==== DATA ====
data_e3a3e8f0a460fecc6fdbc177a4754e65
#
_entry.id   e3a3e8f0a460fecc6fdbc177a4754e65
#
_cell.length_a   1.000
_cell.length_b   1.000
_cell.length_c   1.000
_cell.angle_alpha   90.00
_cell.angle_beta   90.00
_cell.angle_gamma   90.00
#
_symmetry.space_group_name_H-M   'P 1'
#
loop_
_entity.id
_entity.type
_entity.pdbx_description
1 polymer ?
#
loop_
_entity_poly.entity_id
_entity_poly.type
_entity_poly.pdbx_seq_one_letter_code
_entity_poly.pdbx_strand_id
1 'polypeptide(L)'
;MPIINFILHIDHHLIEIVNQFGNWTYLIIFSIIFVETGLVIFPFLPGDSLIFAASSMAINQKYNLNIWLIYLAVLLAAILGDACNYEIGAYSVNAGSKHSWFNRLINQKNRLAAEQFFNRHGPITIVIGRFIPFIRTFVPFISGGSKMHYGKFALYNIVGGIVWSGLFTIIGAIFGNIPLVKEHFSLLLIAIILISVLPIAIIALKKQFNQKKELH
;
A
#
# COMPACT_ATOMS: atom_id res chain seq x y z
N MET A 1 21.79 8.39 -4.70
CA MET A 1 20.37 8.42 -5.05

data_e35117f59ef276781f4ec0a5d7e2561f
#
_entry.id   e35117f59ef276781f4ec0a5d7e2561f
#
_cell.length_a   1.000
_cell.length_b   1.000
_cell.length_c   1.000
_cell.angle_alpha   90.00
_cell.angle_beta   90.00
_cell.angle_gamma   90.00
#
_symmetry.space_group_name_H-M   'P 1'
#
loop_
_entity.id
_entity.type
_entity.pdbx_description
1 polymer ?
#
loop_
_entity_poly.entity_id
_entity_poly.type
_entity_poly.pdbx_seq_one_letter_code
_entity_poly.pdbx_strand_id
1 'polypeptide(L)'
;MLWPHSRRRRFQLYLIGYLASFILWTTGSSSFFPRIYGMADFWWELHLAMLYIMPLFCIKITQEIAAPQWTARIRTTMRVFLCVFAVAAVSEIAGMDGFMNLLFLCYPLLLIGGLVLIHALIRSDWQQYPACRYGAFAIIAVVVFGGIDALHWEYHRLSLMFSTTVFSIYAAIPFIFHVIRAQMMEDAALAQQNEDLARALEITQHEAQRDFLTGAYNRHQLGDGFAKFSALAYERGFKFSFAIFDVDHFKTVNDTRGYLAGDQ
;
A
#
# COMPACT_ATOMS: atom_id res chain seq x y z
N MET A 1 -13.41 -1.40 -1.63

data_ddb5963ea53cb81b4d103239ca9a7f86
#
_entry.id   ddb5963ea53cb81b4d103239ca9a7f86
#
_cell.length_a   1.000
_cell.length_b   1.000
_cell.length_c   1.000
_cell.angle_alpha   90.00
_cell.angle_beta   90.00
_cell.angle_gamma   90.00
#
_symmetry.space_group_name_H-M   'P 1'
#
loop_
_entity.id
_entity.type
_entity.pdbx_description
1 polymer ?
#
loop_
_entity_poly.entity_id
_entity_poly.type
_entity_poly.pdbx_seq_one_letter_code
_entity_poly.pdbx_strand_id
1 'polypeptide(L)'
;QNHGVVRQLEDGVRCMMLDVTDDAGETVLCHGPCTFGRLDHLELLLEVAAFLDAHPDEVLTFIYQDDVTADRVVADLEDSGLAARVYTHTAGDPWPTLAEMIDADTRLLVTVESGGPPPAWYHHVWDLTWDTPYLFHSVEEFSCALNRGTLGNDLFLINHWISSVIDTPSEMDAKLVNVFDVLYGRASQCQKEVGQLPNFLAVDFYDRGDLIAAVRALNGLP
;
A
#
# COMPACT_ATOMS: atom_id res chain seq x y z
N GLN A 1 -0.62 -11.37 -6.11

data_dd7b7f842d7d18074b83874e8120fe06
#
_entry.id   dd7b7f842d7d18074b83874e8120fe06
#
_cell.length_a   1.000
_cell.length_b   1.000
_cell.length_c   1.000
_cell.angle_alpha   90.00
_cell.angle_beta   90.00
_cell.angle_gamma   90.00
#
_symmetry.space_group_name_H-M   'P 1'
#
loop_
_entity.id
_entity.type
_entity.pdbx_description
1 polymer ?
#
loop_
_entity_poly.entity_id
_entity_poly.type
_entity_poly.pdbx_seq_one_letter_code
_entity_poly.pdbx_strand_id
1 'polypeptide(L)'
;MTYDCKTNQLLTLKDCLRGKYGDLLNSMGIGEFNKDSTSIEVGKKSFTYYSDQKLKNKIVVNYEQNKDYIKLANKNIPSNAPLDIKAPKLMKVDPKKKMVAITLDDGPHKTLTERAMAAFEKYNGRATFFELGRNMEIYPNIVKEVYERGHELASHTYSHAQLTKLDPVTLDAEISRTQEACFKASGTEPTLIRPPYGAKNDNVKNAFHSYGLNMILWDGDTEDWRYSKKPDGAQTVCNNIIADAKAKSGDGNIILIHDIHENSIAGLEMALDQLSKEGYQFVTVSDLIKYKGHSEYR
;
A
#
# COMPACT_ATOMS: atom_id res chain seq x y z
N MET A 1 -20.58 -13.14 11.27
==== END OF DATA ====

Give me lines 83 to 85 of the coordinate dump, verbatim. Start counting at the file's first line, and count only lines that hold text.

loop_
_entity_poly.entity_id
_entity_poly.type